Kino Lorber released five of Spike Lee’s films from the 1990s last week, some of them landing on Blu-ray for the very first time. The releases allow a look back at an incredible run, a series of films that only now feels like it’s really getting the attention it deserves. Of course, 1989’s “Do the Right Thing” was long ago elevated to the Great Movies pantheon in which it belongs, and 2002’s “25th Hour” has a vocal, devoted fanbase. The films in between, with the exception of 1992’s “Malcolm X,” have largely not been given the reappraisal they deserved long ago. Watching five of them in a row left this fan of Spike Lee even more in awe of his ambition, creativity, and passion. These are five New York stories told in a way that only Spike Lee could tell them, and they work together in a way that illuminates the growth and brilliance of one of the best American filmmakers of all time. In chronological order:
“Mo’ Better Blues” (1990)
Coming on the heels of “Do the Right Thing,” critics and viewers didn’t really know what to do with a film that’s very different in tone and structure from Spike Lee’s breakthrough. If his 1989 classic was driven by the rap beats of Public Enemy, his follow-up is structure more like a classic jazz composition, repeating themes but also willing to spin off into digressions that feel like a great trumpet player improvising in the moment. A film that felt kind of messy in 1990 now feels risky and daring in ways that make it feel almost fresher three decades after its release.
Lee directs Denzel Washington to arguably his most underrated performance as Bleek Gilliam, a trumpeter prone to making bad decisions. Playing shows with the Bleek Quintet has made Gilliam something of a star, but he has trouble juggling not just the personalities who share the stage with him but how to balance his art with his two girlfriends, Indigo (Joie Lee) and Clarke (Cynda Williams). Most of all, nothing gets in the way of his trumpet. (There’s a great beat when a lover bites his lip, which is the worst thing you do to a trumpet player.)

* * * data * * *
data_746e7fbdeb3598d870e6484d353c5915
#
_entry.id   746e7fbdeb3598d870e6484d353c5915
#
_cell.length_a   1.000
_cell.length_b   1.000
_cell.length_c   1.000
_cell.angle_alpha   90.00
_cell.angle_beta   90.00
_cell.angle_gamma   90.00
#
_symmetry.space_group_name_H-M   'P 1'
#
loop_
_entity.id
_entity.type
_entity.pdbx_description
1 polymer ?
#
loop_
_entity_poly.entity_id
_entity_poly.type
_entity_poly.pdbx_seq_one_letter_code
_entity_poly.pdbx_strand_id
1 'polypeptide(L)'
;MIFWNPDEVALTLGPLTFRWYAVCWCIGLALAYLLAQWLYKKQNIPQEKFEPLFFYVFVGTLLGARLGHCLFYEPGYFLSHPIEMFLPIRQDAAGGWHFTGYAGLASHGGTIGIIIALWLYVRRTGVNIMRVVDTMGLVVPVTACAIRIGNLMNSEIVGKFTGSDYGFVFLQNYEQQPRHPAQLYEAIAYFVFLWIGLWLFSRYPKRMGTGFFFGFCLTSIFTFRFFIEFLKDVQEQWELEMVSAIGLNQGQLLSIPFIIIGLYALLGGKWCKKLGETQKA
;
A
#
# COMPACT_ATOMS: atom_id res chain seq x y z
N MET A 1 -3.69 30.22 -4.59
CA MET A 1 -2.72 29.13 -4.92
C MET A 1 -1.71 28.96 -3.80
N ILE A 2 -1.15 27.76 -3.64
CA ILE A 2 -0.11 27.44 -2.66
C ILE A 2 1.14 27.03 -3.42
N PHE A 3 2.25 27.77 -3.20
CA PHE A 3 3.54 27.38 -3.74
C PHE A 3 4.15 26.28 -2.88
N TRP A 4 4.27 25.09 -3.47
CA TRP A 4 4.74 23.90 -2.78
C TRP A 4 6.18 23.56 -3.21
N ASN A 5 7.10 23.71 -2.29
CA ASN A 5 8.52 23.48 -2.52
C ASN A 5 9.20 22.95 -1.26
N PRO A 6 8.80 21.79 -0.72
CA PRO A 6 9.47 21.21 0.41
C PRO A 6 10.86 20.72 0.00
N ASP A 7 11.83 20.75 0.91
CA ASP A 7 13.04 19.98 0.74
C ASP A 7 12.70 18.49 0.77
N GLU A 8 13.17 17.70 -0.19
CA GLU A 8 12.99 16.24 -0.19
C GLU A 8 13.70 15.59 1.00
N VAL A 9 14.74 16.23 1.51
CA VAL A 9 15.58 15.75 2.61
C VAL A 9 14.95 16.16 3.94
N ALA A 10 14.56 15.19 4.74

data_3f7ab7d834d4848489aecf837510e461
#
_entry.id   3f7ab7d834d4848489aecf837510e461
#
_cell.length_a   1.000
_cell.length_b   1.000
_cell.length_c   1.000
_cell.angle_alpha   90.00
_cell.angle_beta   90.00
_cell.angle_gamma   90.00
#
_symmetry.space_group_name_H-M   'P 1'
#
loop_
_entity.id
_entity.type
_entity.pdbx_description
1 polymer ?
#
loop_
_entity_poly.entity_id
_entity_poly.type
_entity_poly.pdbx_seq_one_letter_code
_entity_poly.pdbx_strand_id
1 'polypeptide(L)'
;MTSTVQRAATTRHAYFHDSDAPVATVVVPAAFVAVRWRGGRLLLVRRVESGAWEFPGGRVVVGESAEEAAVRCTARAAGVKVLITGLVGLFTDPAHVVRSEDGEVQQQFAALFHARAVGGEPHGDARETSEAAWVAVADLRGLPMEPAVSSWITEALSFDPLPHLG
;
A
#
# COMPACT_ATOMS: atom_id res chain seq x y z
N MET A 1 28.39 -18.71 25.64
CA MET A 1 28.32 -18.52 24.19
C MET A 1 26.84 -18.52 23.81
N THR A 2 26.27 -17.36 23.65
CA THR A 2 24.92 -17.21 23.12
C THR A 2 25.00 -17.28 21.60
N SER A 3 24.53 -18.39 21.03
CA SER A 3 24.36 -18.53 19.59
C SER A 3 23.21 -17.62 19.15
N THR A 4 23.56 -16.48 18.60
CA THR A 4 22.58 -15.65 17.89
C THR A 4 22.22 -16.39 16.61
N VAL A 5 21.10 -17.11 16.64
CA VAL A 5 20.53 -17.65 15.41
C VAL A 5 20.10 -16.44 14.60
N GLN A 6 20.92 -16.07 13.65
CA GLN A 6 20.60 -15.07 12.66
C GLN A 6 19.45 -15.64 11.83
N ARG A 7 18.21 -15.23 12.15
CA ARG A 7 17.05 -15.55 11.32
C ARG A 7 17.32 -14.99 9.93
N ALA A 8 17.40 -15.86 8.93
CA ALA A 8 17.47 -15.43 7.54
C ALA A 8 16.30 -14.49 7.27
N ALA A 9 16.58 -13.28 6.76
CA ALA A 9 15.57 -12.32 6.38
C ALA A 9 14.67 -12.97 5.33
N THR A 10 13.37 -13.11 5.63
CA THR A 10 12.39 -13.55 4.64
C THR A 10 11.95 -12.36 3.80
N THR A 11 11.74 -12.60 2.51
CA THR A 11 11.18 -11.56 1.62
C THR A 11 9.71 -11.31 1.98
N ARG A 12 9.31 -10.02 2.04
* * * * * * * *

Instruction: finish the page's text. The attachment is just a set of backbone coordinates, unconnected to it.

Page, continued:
Watching it again three decades after its release, it’s easy to be struck by how confidently Lee worked with ensemble even this early in his career. Washington is magnetic, but the whole cast clicks, including some of the best work in the careers of Wesley Snipes and Giancarlo Esposito. At this time, Lee was developing a rapport with a cast he would work with repeatedly, and it’s invigorating to see everyone committing their all to this project, creatively inspired by one another like a great jazz act. And then there’s the score from another person who would become a regular collaborator, Terence Blanchard, doing some of the best work of his career. “Mo’ Better Blues” is magnetic and mesmerizing, as remarkable in its messy, inconsistent moments as it is in its perfectly polished ones.
“Jungle Fever” (1991)
If “Mo’ Better Blues” has aged in a way that makes it feel underrated in 2020, his follow-up has arguably gone a bit in the other direction. However, despite some of the flaws of this drama, particularly in the final act, there’s enough to like here to warrant revisiting it, including a reminder how charismatic Wesley Snipes and Annabella Sciorra could be in the right material. But one of the reasons the film feels imbalanced now is because the breakthrough performances by Samuel L. Jackson and Halle Berry dominate even more than they did on initial release given the careers they would follow this up with. The story of a black man and a white woman navigating the racial undercurrents of their affair simply aren’t as engaging as Jackson’s breakthrough as a crack addict willing to do anything to feed his addiction. And the two halves—the story of race relations and the story of crack taking over and destroying black families—never feel like they coalesce into one picture.
Having said that, if this is the worst of a five-film set you’re thinking of buying, it’s a damn strong set. Tonally and structurally, “Jungle Fever” feels like an extension of “Mo’ Better Blues,” as Lee is once again playing more instinctual and organic storytelling structure than anything predictable. Lee’s best films are tapestries, filled with multiple interesting characters working together to form a complete piece. If the entire tapestry here doesn’t come together, there are still stunning individual pieces within the tapestry—decisions made by the cast, wonderful exchanges of dialogue, and, of course, all that Stevie Wonder music.
One of Lee’s most personal and touching films is this period piece that he co-wrote with his sisters Joie and Cinqué Lee. Lee really started exploring period drama with “Malcolm X”—the five films before that were contemporary—and his masterful work there opened him up to new ideas in storytelling, ably assisted by regular collaborators like Terence Blanchard and Ruth Carter’s magnificent costume design. The final section of “Crooklyn” feels a little manipulative in ways that Lee isn’t often, but there’s so much to like before then, including incredibly underrated performances from two of our most incredibly underrated performers, Alfre Woodard and Delroy Lindo.